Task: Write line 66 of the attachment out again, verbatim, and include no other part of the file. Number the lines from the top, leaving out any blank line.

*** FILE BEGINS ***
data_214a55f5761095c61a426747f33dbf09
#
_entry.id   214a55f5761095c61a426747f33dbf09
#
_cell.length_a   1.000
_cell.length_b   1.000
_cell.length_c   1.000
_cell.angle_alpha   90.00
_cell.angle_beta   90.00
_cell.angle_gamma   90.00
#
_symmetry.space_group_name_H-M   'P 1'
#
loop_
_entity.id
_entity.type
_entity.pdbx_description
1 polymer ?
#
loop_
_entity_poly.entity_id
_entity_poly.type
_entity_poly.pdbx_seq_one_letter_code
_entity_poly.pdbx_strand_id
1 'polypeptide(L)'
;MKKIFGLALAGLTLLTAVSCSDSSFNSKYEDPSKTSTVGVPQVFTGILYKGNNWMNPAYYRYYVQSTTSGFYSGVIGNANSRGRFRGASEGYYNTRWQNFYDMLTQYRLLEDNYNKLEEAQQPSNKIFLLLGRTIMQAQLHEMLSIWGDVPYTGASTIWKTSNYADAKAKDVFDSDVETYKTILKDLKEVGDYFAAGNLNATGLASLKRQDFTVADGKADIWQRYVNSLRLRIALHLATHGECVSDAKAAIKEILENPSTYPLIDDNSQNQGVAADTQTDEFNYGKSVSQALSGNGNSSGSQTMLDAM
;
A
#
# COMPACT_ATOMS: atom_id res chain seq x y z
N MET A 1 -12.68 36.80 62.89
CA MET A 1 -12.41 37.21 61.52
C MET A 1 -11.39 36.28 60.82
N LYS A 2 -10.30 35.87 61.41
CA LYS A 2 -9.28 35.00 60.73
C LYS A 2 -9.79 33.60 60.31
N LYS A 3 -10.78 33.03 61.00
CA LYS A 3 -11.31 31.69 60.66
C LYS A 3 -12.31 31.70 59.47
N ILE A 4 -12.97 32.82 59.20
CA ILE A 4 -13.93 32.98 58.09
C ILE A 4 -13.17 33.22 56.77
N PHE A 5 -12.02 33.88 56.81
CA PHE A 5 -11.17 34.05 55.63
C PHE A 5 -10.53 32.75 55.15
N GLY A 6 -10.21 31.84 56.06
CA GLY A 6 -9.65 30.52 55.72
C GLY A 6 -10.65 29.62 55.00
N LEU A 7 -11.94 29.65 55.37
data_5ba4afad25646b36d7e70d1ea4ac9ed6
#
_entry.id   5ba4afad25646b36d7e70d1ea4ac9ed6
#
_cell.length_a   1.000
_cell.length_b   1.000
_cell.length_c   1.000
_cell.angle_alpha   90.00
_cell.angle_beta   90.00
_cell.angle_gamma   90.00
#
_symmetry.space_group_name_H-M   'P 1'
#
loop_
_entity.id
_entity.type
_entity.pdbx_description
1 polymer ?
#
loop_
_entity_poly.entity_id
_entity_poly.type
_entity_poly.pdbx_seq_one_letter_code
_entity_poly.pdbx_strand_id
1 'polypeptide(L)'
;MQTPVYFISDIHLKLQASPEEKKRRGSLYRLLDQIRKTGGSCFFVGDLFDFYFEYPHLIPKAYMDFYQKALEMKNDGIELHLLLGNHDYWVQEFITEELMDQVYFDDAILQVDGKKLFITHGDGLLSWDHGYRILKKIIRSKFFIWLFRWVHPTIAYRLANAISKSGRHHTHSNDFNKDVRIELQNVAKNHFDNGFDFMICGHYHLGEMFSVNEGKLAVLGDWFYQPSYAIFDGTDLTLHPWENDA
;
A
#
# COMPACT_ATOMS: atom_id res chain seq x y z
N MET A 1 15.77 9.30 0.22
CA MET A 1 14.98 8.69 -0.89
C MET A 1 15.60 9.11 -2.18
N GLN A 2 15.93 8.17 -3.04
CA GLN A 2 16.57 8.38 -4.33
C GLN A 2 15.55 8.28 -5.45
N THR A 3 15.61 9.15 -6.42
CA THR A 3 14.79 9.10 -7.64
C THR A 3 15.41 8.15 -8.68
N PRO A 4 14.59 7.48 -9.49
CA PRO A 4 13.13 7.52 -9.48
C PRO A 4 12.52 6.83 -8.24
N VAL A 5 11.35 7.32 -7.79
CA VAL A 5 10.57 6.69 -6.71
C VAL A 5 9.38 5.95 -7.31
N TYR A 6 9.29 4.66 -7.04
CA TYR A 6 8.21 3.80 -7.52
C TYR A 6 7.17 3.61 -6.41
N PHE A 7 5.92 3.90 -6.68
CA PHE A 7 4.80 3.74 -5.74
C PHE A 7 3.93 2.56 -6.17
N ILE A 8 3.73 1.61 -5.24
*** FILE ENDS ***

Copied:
_entity.pdbx_description